After a much documented epiphany in the summer of 2011, I decided that I would be quitting my job and moving to Asia in the summer of 2013, no matter what. At that time, I had no idea what I would be doing, but I had some options.
I could move abroad:
A) As a student (Graduate school, foreign language study)
B) As a professional (English teacher, some awesome ex-at gig)
C) As a tourist (Blow my savings hopping from country to country)
D) A combination of two or more of the above
All of these came with pros and cons.
Going abroad as a student is expensive, and although it can be rewarding, it is a costly way to acquire new skills.
Getting a job would be ideal, but that also depends on the kind of job. I had no desire to teach English forever, or become a corporate drone working 12-14 hours a day like some of my friends in Tokyo and Taipei. Come to think of it, I didn’t really know exactly what I wanted to do professionally. So the chances of me finding that dream job, the one that satisfies desires I don’t even know I have, seems unlikely.
Being a tourist was probably my least favorite option. This is by far the lowest bang for your buck. Traveling is expensive, and it does not guarantee you a transformative experience. You could easily blow through thousands of dollars traveling to every country in Europe, but learn very little and the cultures and societies into which you have briefly inserted yourself. On the other hand, you could get extremely lucky and end up meeting great local people who help you land your dream ex-pat job, but the chances of that are slim, and that is an expensive gamble.
Going through these options I immediately ruled out tourism, since I wanted to some assurance of acquiring new skill sets and credentials. I also immediately ruled out graduate school, as I had no idea what I program of study I would select, or how, specifically, a graduate degree would advance me to the next stage in my career. (Tip: if you can’t answer that question, you are not ready for graduate school).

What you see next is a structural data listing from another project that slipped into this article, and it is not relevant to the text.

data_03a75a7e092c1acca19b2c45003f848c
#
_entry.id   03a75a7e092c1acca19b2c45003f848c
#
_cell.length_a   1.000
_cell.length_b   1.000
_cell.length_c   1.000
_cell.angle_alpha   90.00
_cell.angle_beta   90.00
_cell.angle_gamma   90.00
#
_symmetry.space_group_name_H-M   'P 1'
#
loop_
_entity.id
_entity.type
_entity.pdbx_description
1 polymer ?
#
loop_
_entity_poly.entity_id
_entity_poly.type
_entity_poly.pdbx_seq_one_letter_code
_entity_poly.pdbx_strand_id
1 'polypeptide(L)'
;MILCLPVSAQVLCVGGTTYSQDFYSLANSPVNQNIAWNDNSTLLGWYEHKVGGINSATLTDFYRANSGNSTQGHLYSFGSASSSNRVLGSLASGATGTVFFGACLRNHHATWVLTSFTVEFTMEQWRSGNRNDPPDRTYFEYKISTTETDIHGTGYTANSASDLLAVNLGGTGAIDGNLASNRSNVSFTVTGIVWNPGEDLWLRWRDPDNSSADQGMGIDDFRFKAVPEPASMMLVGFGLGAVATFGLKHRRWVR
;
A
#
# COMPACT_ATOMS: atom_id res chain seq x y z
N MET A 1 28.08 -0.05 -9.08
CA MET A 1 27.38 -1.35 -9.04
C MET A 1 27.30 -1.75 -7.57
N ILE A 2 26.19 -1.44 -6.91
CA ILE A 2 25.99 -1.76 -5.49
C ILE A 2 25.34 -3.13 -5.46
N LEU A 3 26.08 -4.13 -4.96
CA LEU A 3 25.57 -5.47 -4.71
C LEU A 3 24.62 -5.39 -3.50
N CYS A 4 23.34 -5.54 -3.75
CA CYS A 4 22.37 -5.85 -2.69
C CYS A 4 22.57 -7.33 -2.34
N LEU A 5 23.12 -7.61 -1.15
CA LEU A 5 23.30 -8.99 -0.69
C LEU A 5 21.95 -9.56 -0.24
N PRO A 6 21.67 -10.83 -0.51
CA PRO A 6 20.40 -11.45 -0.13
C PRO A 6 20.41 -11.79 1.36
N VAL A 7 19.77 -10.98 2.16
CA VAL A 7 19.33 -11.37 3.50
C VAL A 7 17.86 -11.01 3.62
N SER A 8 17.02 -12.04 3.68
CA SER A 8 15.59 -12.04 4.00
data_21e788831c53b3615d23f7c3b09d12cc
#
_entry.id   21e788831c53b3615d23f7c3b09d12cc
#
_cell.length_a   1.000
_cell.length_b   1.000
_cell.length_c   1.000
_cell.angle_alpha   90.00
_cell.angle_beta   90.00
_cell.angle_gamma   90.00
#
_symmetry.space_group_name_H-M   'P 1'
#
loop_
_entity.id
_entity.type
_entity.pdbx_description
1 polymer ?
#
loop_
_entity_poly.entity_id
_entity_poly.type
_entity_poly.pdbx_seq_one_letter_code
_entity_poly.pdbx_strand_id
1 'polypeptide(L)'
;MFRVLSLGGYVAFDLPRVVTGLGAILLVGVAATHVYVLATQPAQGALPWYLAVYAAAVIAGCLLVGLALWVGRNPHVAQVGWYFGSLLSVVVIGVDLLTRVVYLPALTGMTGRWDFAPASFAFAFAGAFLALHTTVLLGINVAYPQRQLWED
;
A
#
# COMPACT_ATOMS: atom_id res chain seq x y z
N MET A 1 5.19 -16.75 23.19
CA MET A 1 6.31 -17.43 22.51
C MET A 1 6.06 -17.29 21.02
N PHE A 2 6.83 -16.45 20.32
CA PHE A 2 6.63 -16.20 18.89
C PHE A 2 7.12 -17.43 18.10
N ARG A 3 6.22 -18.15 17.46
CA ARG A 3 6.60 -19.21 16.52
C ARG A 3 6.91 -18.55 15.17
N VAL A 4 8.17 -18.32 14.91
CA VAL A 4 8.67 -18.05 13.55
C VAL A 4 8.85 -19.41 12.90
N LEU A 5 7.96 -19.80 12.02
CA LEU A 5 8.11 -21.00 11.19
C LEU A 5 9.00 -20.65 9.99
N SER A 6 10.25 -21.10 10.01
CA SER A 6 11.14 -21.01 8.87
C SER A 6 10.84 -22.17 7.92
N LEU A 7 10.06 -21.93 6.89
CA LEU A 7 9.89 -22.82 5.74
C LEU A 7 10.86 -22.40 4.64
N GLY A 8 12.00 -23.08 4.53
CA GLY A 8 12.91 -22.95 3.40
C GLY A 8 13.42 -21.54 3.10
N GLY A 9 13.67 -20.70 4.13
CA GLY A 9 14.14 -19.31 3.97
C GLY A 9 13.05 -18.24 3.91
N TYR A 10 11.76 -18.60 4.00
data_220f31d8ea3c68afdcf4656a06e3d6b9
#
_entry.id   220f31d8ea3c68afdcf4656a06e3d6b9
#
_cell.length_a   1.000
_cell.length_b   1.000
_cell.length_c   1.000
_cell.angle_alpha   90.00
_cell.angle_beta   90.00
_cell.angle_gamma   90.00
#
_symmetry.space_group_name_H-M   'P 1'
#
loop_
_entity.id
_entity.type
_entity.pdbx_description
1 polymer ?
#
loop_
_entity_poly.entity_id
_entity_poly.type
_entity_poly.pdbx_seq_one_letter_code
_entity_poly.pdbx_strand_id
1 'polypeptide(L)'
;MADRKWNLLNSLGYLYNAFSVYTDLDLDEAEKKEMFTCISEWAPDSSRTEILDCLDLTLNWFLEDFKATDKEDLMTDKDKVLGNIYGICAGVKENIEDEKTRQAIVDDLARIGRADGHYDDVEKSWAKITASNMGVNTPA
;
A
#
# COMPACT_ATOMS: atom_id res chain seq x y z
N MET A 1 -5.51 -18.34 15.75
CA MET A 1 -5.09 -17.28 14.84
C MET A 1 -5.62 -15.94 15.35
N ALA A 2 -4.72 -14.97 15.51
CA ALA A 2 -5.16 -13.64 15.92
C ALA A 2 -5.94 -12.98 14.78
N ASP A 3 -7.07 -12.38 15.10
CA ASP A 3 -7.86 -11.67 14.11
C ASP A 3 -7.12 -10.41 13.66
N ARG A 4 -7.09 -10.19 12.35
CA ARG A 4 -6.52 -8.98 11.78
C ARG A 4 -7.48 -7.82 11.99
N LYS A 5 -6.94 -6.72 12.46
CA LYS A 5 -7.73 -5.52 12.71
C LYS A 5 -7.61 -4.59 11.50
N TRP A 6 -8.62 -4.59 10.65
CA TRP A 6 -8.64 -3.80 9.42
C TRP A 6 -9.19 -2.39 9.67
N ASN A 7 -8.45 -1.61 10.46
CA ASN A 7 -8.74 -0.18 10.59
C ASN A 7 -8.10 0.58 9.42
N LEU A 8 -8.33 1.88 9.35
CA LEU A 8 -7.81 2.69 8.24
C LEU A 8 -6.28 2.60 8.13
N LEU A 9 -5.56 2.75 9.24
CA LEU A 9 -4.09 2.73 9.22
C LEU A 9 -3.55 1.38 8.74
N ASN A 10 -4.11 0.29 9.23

Foreign language study (Japanese or Chinese in my case) was a likely option. I even visited the Mandarin Training Center at NTNU in Taipei on my trip in March of 2012. At the time, I was seriously considering moving to Taipei by fall of 2013 and starting my Chinese study then. But….I also didn’t know how acquiring Chinese language skills would play into my career. It seemed that I wanted to move to Taiwan more for the watermelon drinks, trendy fashion, and cheap food rather than advancing my career, and saw Chinese language as a means of obtaining said drinks and food, rather than a necessary skill.
So it looked like I was going to Asia as a professional. But where, and how?
I started researching opportunities around Fall of 2011, and I narrowed down my possibilities to the JET program (teaching English in Japan), a teaching program in South Korea, and an internship with an NGO in Cambodia.
The NGO gig in Cambodia was by far the most interesting, and really aligned with what I had been doing professionally in the U.S.. I considered JET and this South Korea gig as back-up in case Cambodia fell through.
But all that changed when the application deadlines approached.
JET had the earliest application deadline, November 2012 for departure set in August 2013. The deadline snuck up on me so fast I had to scramble to get my application together and overnighted it to the embassy in DC. I almost didn’t even apply due to the stress in assembling my application. However, it was ultimately my partner who encouraged me to apply, even as a back-up, because if I missed the deadline I would not have another chance to apply until next year.